You already have processes in your business, whether you know it or not. Employees already follow certain steps to get through the day, much of the time without really thinking about it.
In my last article I encouraged you to develop processes for all the key activities in your business. The idea was making what you do franchisable, not because you want it to be a franchise, but because the act of building processes makes your business run better and be more saleable.
Are the processes that your employees habitually engage in the best, most efficient, most effective and most productive steps they could be taking? Are they, in fact, processes that still make sense?
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Len Luksa once told me about one of the tasks he had to perform as a young HR representative at Ford Motor Company. He had to go out to the parking lot every morning, count the number of bicycles, and fax a copy of the count to Ford World Headquarters in Detroit before the daily executive meeting. Apparently, someone performed this exact routine every morning at every Ford-owned facility worldwide.
Surprisingly, no one before him had had the courage or curiosity to pose the question, “Why are we counting bicycles?” Len did. His supervisor didn’t know the answer, nor did the supervisor’s manager.
When they dug deeper, they learned that it had been a standard procedure when Ford was still a young company. The number of bicycles indicated to senior management how they were doing at providing an affordable means of transportation, and helped them gauge what their own employees were able to buy and what level of wages were needed for them to be able to purchase and operate a car. The information hadn’t been looked at in years—maybe even decades—but someone was still paid to collect it every day.
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To avoid Ford’s fate, all processes should be assessed from time to time to see if they are still worth doing. Reboot your business by looking at all areas that impact your success and asking what I call the Systematic Process Question: “In your opinion, what is the one most important part of our business that could benefit immediately from a systematic process that would assure consistently successful results?”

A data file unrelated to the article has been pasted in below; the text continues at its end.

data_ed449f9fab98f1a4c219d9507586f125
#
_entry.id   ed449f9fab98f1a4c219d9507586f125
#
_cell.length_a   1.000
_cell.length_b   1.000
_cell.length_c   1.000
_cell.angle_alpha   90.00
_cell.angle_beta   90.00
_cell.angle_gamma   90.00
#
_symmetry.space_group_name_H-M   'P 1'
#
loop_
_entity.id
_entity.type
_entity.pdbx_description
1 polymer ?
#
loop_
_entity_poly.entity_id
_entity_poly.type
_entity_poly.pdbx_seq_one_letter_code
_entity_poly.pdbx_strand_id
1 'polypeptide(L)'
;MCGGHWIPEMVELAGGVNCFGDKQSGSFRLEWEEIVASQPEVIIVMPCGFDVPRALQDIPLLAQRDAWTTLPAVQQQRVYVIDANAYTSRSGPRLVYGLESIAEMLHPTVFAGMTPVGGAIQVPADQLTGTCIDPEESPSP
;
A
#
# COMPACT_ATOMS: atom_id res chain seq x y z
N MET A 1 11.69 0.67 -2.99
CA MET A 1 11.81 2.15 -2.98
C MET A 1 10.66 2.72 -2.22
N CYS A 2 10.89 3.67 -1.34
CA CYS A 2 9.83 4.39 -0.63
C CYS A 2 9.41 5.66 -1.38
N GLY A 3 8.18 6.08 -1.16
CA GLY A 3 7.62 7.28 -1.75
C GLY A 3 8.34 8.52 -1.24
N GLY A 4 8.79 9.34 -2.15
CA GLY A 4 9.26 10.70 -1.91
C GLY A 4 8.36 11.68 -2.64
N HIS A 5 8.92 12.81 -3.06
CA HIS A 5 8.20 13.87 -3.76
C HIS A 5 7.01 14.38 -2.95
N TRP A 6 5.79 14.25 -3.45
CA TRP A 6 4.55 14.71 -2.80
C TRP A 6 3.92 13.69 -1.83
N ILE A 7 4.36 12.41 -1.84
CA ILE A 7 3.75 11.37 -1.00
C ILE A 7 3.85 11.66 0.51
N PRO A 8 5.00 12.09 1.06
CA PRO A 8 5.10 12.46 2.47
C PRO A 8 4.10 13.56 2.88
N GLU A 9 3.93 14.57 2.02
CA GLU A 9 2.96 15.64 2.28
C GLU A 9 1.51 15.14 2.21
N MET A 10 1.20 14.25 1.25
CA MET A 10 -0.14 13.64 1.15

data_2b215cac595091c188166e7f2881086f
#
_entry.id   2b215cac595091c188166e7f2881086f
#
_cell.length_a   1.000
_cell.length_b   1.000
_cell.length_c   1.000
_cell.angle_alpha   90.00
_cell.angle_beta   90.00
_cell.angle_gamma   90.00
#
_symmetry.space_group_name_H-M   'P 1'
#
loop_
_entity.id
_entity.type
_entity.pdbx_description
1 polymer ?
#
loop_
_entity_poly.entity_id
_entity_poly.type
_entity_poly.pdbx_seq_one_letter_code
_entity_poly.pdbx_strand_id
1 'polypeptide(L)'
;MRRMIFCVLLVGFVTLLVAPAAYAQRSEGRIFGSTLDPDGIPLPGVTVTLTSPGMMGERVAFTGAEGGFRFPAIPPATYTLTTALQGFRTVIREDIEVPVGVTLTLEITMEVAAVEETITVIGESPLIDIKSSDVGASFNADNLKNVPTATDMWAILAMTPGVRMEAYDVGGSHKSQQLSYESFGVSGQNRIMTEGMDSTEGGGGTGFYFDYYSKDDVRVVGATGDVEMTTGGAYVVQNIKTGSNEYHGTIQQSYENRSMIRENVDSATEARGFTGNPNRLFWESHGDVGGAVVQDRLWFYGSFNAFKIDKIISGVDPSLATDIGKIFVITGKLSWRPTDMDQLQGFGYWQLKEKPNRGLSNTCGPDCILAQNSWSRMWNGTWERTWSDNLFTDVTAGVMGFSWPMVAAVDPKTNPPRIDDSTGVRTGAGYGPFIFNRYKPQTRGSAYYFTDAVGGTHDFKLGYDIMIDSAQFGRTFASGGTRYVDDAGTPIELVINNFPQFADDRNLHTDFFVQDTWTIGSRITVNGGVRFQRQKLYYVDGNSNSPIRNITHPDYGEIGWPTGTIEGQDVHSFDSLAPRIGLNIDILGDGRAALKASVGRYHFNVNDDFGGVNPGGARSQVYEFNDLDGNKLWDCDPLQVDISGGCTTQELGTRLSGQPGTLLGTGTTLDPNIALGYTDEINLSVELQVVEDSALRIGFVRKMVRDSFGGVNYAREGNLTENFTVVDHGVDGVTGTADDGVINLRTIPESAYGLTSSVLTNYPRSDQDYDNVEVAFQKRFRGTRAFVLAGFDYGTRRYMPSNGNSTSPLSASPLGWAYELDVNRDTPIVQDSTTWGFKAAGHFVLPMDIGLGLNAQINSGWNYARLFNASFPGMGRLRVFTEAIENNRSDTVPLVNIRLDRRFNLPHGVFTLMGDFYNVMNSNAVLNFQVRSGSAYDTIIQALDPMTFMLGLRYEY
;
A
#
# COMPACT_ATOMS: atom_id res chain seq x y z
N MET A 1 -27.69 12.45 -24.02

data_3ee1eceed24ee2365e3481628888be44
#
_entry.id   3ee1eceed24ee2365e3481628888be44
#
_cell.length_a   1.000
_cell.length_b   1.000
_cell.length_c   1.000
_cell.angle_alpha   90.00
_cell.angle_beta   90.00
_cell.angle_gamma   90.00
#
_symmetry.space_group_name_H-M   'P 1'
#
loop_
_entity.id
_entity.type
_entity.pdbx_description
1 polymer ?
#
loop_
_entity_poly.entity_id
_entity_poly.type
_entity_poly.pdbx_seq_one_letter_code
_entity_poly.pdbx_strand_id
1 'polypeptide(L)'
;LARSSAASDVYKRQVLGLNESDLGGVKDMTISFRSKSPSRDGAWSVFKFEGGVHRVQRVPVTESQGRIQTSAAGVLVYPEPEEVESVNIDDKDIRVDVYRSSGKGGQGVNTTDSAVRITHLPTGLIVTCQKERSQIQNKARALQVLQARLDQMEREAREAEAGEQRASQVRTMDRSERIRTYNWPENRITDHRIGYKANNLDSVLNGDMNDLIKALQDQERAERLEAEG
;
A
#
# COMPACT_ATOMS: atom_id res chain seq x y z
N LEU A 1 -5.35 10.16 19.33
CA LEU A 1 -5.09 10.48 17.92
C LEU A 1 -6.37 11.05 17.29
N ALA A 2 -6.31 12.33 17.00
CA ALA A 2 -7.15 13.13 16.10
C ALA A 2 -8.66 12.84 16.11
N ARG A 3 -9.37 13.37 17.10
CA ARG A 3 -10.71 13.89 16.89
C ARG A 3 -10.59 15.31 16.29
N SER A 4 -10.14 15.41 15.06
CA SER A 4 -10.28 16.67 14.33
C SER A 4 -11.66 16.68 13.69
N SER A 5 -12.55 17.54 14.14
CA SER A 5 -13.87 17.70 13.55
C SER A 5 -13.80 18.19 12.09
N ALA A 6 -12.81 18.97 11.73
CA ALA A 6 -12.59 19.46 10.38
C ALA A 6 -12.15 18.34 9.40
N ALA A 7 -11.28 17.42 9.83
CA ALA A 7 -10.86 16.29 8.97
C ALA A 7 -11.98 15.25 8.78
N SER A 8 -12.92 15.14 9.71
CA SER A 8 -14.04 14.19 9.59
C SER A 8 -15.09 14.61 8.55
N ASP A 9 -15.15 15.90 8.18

Suppose you were to ask your IT department the Systematic Process Question, or your shipping department, or sales, accounting, customer service, manufacturing, purchasing, janitorial, management, human resources, and so on. Each department will tell you that they have a process—and they do.
But then ask if the process is documented. Ask if someone else could look at the documents, follow the instructions, and see the task through to completion. Ask them when they last reviewed the process in light of changes to technology, demographics, and new insights. Ask if the process was developed through an innovative, thoughtful approach or by following the line of least resistance.
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Why at this stage, when your company is mature and you’re not handling every day-to-day detail, would you want to invest the time, money and energy into making your business a model of repeatable processes? Fair question. Here are a few possible reasons.
- It gives you something intelligent and purposeful to do in the next three to five years that will not only build a stronger, more viable business, but also pay huge dividends when you sell it.
- It creates a lasting legacy. If you get this right, the business can continue to run and be successful whether or not you are around to manage it.
- It diminishes the fear of not having a business worth selling or one that could actually decrease in value over the next few years.
- If you offer the business to family members or senior employees to purchase, you will feel confident that they can continue to run it successfully. And if you take back the mortgage, you are more likely to get your monthly payments.
- It provides additional security for existing employees.
You might even be less inclined to sell the business once you’ve got it running smoothly. I expect that one of the reasons you became an entrepreneur in the first place was to be more independent. By having processes in place and employees who follow them, you regain some of that independence.
Wayne Vanwyck is the founder and CEO of The Achievement Centre International in London, Ont. He is the creator of The Business Transition Coach Forum and the author of the best-selling books, Pure Selling and The Business Transition Crisis. He has been training and coaching business owners for the past 30 years.